Archive for August 2nd, 2010
They said Eli Roth would be the saviour of horror, but not with his first film, well, not for me anyway. It took a pinch of QT to get the mix just right, here we have a perfect original bag of tricks which works like a 21st Century Twilight Zone.
The plot centres round a group of friends, Paxton, Josh and Oli, back packing across Europe. They are having the time of their lives, but when they hear the tale of a secret magical Hostel, one with a naked spa, a great disco near by with beautiful women, they just know they need to find their Avalon. And it’s real. They arrive, book in, only to find they have to share a room with beautiful women. For a time, all is amazing for the guys, until one of them, Oli, goes missing.
The cast are real good with some interesting and very familiar roles. Jay Hernandez (Paxton), Derek Richardson (Josh) and Eythor Gudjonsson (Oli) are all very believable with Barbara Nedeljakova in the role of one of the babes from the hostel. Another great performance, one of the best in the film and in recent years also comes from Jan Vlasak in a role which plays real homage to Hitchcock, strangers on a train style, offering some teasing information to the young lads to lure them into the unknown. A quality dangerous role, performed perfectly.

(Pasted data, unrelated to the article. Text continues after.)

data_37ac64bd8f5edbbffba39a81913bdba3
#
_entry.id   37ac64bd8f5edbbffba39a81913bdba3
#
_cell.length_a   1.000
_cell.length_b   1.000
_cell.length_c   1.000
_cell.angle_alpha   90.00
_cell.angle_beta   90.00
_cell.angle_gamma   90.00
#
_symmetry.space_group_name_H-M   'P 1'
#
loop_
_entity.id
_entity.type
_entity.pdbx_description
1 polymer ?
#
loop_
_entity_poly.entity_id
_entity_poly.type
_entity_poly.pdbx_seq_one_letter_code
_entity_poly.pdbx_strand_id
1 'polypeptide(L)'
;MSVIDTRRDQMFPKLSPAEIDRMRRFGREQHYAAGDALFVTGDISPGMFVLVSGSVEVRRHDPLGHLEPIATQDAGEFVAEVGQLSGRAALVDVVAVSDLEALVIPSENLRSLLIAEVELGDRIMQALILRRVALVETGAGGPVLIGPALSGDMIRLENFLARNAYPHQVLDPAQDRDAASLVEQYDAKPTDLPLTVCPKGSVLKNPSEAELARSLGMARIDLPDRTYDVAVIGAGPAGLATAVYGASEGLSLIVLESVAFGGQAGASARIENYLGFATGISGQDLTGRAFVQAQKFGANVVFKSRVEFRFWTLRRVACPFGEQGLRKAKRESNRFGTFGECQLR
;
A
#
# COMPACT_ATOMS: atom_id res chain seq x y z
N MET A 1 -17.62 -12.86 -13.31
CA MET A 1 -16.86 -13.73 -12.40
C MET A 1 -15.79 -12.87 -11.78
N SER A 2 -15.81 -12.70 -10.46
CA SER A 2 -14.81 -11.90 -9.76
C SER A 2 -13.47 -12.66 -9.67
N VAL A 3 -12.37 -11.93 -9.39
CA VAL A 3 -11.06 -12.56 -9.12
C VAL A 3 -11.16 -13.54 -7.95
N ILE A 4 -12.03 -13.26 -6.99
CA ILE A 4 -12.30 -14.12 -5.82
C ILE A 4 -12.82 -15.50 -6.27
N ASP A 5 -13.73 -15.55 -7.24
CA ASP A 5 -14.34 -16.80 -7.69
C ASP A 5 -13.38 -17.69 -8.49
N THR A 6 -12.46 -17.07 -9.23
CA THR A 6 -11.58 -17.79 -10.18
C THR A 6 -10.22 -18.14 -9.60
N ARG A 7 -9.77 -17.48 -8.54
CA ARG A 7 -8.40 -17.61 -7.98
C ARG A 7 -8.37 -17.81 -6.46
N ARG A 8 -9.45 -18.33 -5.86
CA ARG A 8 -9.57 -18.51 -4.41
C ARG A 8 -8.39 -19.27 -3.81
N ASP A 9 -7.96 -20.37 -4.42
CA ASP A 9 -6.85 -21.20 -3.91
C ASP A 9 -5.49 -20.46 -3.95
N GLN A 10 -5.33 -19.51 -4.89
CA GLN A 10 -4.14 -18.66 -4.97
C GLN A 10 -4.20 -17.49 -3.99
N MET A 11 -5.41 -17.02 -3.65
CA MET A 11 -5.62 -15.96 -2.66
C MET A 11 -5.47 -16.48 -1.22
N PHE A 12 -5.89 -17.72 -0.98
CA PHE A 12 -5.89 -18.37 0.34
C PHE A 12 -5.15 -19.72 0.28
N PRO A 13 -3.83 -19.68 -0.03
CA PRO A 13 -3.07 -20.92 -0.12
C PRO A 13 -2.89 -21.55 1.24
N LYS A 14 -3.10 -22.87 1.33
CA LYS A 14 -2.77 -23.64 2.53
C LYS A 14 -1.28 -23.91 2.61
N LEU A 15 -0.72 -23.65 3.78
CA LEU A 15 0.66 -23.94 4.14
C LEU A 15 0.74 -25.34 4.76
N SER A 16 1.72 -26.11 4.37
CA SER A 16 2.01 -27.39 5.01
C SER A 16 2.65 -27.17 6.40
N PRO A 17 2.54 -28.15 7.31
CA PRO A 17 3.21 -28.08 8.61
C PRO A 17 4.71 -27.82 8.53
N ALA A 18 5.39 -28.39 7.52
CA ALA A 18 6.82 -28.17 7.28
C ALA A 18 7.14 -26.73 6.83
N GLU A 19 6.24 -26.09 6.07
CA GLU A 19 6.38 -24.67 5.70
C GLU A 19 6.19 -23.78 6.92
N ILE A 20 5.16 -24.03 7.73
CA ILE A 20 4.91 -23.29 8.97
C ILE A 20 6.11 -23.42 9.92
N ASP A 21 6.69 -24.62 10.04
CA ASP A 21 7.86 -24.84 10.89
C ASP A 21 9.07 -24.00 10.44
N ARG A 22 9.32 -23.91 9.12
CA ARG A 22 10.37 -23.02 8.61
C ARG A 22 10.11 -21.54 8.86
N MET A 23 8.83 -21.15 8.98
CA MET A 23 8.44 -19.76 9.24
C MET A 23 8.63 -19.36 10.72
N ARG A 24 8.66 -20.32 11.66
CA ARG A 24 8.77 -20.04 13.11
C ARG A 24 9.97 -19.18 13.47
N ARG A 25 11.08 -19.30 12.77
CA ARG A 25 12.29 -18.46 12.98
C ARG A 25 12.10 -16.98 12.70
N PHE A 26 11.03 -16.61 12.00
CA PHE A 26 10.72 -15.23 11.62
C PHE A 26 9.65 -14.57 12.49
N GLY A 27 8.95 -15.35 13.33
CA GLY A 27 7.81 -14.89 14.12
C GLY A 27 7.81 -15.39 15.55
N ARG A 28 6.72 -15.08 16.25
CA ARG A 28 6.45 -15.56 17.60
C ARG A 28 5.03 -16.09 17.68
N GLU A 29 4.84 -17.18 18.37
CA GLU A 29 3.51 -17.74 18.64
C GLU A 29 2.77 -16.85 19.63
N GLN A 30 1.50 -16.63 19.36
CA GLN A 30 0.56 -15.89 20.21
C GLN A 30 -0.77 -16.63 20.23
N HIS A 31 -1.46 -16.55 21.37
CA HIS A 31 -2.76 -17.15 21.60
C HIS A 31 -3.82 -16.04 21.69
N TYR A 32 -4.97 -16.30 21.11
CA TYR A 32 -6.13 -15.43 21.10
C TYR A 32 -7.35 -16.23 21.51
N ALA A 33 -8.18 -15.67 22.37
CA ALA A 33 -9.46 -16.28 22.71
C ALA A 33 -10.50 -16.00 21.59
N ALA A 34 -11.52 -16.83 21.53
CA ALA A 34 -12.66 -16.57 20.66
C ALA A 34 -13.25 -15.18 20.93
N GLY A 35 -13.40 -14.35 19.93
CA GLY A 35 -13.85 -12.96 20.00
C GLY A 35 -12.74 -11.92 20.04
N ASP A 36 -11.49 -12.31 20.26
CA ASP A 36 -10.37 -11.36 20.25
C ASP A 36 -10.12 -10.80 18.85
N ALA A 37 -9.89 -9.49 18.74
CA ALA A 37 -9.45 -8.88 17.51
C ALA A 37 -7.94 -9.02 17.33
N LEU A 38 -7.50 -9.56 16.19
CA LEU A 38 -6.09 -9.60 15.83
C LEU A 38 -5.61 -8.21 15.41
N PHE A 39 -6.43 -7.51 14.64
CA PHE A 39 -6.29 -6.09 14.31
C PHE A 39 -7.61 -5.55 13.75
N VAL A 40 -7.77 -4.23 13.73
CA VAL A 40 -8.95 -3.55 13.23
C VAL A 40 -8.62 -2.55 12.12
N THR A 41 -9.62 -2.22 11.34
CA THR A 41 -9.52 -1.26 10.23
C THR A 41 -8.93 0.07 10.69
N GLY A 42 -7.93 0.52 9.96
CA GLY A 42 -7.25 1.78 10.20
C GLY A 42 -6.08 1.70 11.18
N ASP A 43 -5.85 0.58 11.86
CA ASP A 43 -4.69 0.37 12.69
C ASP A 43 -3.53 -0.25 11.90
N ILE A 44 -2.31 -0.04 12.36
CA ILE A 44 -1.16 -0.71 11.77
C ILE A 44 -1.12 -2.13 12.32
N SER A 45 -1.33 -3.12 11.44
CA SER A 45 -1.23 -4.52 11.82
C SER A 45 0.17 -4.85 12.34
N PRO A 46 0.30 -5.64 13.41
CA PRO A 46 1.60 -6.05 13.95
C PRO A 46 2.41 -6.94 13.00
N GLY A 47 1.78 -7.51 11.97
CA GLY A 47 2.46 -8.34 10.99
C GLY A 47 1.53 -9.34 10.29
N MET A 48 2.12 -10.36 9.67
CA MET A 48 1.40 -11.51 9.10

The film works for various reasons. It’s fast and easy to watch with and intriguing unknown mystery twisted around its plot. The desire, which the young lads search Europe for is mirrored by the savage, cruel, gory and deadly one which is found at the heart of the underground meat trade masqueraded by the Hostel. The film is probably most famous for its high levels of gore but although this is all pretty nasty stuff, the other stuff going on makes this film work far more than a bit of over the top gore. The crazy young kids on the street demanding cash in exchange for not being beaten to a pulp are a horrific truth which hits home far more than a businessman with a butchers apron.
I loved this film when it was first released, but watching it again now makes the film feel even better. This is creativity, lifting from the genre cauldron, but mixing up a whole new broth. Than god for Eli.